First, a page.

I saw a screencast where someone had gotten

git st
git ci

to work. When I do it I get an error asking me if I meant something else.
Being a git newb, I need to know what you have to do to get this done?


25 Answers 25


Basically you just need to add lines to ~/.gitconfig

    st = status
    ci = commit -v

Or you can use the git config alias command:

$ git config --global alias.st status 

On unix, use single quotes if the alias has a space:

$ git config --global alias.ci 'commit -v'

On windows, use double quotes if the alias has a space or a command line argument:

c:\dev> git config --global alias.ci "commit -v"

The alias command even accepts functions as parameters. Take a look at aliases.

  • 90
    I highly recommend you use git config --global to place the aliases in ~/.gitconfig instead of .git/config for your current repository.
    – Cascabel
    Mar 31 '10 at 14:56
  • 29
    I prefer settings st to status -s (short status)
    – hasen
    Mar 31 '10 at 15:59
  • 22
    This is really awesome. I have been looking for this. Just a heads up, if you have a command with spaces you should use ' like git config --global alias.sr 'svn rebase' Dec 1 '11 at 19:39
  • 1
    @HellishHeat These aliases are created by git, for git. If you want aliases for some other command line system, you'll have to look up how to do that one that system. (You appear to be using a Unix-like system, and I happen to know that creating aliases on Unices is quite simple. The syntax is different though. Try a Google search.) Oct 13 '14 at 16:01
  • 18
    Just another heads up, if you're using Git on Windows command line, then you will need to use double quotes " instead of single quotes when adding command with spaces, e.g. git config --global alias.ci "commit -v"
    – ABVincita
    Aug 6 '15 at 5:01

As others have said the appropriate way to add git aliases is in your global .gitconfig file either by editing ~/.gitconfig or by using the git config --global alias.<alias> <git-command> command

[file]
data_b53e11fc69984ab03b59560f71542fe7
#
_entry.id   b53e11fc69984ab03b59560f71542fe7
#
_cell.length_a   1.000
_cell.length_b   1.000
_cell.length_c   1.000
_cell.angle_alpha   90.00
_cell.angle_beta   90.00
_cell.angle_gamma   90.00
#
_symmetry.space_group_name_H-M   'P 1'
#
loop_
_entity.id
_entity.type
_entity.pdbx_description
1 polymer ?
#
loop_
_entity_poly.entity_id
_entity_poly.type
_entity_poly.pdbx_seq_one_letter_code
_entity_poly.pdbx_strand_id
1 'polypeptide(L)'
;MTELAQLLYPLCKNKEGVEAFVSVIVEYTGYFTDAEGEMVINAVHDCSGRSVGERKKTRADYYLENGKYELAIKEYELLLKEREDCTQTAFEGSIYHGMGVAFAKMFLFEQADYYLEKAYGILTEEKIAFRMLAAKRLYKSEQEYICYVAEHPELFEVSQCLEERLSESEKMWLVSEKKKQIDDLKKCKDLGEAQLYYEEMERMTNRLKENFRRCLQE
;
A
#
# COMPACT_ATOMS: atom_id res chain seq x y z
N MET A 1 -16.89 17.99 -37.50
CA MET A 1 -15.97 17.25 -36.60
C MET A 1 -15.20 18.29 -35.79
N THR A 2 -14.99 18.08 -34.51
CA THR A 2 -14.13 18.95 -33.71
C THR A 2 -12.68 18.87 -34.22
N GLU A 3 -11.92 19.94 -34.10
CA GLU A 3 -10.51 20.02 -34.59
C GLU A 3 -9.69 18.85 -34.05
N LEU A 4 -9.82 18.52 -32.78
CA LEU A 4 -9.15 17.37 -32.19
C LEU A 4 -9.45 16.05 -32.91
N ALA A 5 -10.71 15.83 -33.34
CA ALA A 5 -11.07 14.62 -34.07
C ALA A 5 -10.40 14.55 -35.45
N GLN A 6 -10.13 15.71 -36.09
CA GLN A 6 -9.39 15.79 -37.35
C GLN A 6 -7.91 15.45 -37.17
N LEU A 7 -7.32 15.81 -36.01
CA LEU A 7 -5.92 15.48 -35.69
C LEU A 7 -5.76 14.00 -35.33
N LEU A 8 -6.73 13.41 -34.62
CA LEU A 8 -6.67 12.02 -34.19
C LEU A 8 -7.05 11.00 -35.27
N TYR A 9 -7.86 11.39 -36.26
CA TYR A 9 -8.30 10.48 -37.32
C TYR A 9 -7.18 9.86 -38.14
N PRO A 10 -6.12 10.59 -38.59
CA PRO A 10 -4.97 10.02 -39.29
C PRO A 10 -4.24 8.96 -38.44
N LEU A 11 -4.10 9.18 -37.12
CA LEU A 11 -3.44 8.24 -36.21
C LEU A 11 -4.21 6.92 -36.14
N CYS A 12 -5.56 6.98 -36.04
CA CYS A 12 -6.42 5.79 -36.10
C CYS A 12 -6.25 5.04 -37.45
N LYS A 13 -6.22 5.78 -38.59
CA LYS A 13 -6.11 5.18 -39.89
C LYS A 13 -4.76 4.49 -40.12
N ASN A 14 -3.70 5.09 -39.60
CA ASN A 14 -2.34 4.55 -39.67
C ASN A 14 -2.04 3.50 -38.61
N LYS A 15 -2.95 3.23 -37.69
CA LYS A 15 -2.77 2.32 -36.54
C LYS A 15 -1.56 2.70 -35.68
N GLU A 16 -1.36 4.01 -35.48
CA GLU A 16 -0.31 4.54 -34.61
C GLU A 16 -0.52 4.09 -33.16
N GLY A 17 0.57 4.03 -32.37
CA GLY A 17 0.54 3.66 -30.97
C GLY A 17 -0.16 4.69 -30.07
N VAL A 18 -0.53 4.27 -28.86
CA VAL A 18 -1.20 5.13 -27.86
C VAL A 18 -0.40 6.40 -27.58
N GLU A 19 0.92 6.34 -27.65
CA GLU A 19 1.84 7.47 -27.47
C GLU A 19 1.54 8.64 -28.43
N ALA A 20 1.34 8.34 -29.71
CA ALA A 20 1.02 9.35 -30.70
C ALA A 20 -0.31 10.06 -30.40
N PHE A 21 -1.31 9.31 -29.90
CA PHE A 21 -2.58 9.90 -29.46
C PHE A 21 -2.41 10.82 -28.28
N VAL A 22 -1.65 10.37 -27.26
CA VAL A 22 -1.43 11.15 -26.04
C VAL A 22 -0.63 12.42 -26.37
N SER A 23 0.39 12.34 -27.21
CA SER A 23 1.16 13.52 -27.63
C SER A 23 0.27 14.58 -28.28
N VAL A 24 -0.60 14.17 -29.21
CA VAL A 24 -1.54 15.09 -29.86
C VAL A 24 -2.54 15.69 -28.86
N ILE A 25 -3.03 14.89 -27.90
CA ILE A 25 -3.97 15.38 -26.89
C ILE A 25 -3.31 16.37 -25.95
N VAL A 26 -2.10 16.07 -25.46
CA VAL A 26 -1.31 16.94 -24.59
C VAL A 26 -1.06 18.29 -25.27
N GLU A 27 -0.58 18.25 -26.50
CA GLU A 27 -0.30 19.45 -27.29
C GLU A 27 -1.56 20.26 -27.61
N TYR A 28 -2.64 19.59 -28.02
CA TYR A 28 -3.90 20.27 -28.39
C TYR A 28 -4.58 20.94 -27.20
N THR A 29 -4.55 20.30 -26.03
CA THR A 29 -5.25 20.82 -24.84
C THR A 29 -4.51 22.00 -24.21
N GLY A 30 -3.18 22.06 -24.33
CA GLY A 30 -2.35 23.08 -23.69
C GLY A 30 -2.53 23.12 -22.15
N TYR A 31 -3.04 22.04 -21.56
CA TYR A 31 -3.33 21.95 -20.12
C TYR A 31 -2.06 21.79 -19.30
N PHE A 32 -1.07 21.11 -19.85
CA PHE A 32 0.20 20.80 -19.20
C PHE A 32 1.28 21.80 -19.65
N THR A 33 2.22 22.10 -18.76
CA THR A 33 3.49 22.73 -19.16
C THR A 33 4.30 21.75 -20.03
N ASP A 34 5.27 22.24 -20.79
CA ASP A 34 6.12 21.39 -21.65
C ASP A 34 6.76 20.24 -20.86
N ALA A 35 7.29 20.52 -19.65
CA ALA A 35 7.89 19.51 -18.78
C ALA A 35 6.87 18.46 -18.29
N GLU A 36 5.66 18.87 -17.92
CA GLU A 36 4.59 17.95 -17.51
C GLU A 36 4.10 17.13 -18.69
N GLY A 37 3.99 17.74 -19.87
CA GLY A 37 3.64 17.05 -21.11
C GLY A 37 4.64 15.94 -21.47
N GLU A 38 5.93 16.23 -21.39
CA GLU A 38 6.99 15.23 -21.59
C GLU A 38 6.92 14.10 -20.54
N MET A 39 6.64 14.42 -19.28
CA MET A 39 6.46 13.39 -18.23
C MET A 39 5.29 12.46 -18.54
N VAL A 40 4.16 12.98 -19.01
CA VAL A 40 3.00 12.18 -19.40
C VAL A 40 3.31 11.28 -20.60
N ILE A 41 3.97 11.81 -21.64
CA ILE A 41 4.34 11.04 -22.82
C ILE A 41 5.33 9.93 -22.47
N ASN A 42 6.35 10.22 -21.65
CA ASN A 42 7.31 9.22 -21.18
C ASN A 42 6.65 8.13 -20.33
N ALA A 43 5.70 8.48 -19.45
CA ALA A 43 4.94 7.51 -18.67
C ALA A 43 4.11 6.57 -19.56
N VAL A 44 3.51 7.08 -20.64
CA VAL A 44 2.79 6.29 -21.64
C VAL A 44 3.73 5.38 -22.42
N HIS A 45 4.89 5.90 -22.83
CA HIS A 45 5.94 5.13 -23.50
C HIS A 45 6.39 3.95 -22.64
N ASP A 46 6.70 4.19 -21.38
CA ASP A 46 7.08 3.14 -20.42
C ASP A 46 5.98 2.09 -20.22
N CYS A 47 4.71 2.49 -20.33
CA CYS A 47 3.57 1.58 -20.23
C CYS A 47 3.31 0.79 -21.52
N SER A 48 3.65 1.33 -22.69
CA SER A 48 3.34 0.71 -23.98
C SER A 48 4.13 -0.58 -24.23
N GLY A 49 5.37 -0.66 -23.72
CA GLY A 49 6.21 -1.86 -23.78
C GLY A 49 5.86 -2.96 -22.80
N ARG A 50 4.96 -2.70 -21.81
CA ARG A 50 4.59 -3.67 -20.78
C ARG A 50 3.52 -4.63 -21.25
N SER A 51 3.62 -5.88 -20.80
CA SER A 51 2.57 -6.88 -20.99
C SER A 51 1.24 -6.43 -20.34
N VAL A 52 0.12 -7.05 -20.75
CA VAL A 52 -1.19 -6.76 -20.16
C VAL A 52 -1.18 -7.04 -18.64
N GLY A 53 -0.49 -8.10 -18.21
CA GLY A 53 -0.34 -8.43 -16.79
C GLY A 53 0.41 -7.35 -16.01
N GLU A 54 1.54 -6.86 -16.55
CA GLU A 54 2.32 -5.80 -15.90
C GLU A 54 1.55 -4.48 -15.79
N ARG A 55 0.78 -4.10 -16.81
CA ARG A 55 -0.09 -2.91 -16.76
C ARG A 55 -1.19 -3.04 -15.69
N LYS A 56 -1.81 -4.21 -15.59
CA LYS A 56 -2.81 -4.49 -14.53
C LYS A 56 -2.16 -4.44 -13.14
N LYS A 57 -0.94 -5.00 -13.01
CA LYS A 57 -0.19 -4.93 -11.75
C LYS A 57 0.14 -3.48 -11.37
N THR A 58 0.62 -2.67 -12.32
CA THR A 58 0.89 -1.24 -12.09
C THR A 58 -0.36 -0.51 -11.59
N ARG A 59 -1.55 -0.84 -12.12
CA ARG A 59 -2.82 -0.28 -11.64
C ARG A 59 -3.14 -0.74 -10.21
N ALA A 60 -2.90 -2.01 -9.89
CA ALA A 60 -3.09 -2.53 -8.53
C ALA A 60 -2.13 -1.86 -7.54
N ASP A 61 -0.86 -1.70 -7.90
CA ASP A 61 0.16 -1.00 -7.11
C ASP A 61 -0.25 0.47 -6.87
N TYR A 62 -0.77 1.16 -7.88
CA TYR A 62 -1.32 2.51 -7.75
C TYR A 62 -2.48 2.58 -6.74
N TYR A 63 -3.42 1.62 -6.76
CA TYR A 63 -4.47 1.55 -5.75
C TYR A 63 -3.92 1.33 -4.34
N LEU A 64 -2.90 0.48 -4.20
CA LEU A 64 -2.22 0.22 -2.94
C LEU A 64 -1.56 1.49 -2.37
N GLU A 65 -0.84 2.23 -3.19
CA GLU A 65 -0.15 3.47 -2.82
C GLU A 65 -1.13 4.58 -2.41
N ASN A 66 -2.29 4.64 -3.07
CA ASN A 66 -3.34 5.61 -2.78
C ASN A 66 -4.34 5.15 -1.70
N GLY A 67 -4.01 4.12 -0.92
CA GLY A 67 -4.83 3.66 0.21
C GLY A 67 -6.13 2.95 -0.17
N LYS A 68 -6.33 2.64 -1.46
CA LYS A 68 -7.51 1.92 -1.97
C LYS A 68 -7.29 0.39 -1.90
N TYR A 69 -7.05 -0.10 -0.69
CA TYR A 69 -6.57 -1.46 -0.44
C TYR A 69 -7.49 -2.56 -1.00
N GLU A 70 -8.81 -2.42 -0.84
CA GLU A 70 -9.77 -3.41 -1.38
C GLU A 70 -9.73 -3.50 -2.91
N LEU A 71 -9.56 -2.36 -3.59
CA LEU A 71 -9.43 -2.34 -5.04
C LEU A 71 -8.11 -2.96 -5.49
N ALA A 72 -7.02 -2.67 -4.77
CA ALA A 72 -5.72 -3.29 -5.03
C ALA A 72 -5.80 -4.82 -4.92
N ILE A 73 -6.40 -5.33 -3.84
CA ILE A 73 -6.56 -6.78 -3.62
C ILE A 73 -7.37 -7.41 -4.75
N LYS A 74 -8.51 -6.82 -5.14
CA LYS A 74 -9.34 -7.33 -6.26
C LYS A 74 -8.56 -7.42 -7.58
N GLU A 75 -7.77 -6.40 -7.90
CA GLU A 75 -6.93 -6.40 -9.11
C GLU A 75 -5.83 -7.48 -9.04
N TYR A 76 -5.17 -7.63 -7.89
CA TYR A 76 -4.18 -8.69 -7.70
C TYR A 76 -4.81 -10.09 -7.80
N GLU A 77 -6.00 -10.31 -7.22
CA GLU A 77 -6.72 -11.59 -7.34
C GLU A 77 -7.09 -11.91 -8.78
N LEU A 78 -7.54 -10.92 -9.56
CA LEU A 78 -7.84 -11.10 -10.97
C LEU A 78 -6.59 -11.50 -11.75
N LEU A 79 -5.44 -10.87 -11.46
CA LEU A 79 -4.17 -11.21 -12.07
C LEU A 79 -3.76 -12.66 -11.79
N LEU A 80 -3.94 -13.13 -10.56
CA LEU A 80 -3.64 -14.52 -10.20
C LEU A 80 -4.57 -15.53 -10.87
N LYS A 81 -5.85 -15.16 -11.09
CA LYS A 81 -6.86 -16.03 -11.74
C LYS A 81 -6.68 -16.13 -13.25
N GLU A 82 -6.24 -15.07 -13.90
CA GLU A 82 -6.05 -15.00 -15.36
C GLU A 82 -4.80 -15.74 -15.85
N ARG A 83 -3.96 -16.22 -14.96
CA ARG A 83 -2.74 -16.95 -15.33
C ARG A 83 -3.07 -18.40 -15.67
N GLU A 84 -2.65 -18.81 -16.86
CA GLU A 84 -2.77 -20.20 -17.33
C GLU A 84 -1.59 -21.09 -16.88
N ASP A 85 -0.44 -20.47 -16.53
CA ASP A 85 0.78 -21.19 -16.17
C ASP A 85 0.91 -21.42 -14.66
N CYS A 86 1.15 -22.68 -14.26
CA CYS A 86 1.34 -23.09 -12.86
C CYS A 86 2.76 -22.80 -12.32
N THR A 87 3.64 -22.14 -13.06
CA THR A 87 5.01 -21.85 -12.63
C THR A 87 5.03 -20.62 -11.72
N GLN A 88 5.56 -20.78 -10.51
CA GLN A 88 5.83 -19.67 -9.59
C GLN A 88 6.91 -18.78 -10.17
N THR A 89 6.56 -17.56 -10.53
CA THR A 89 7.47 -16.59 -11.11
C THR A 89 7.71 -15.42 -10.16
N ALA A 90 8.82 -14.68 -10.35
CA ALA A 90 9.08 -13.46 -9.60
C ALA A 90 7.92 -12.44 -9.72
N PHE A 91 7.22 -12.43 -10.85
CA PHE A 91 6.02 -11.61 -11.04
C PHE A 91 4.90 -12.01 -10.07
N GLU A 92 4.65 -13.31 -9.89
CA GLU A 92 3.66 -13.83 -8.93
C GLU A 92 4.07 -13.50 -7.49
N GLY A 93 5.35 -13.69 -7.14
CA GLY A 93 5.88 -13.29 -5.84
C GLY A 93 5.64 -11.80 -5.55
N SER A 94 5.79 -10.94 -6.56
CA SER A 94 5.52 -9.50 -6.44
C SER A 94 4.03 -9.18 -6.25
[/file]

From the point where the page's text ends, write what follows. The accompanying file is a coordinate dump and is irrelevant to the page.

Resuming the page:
Below is a copy of the alias section of my ~/.gitconfig file:

    st = status
    ci = commit
    co = checkout
    br = branch
    unstage = reset HEAD --
    last = log -1 HEAD

Also, if you're using bash, I would recommend setting up bash completion by copying git-completion.bash to your home directory and sourcing it from your ~/.bashrc. (I believe I learned about this from the Pro Git online book.) On Mac OS X, I accomplished this with the following commands:

# Copy git-completion.bash to home directory
cp usr/local/git/contrib/completion/git-completion.bash ~/

# Add the following lines to ~/.bashrc
if [ -x /usr/local/git/bin/git ]; then
    source ~/.git-completion.bash

Note: The bash completion will work not only for the standard git commands but also for your git aliases.

Finally, to really cut down on the keystrokes, I added the following to my ~/.bash_aliases file, which is sourced from ~/.bashrc:

alias gst='git status'
alias gl='git pull'
alias gp='git push'
alias gd='git diff | mate'
alias gau='git add --update'
alias gc='git commit -v'
alias gca='git commit -v -a'
alias gb='git branch'
alias gba='git branch -a'
alias gco='git checkout'
alias gcob='git checkout -b'
alias gcot='git checkout -t'
alias gcotb='git checkout --track -b'
alias glog='git log'
alias glogp='git log --pretty=format:"%h %s" --graph'

I think the most useful gitconfig is like this,we always use the 20% function in git,you can try the "g ll",it is amazing,the details:

    name = my name
    email = me@example.com
    editor = vi 
    aa = add --all
    bv = branch -vv
    ba = branch -ra
    bd = branch -d
    ca = commit --amend
    cb = checkout -b
    cm = commit -a --amend -C HEAD
    ci = commit -a -v
    co = checkout
    di = diff
    ll = log --pretty=format:"%C(yellow)%h%Cred%d\\ %Creset%s%Cblue\\ [%cn]" --decorate --numstat
    ld = log --pretty=format:"%C(yellow)%h\\ %C(green)%ad%Cred%d\\ %Creset%s%Cblue\\ [%cn]" --decorate --date=short --graph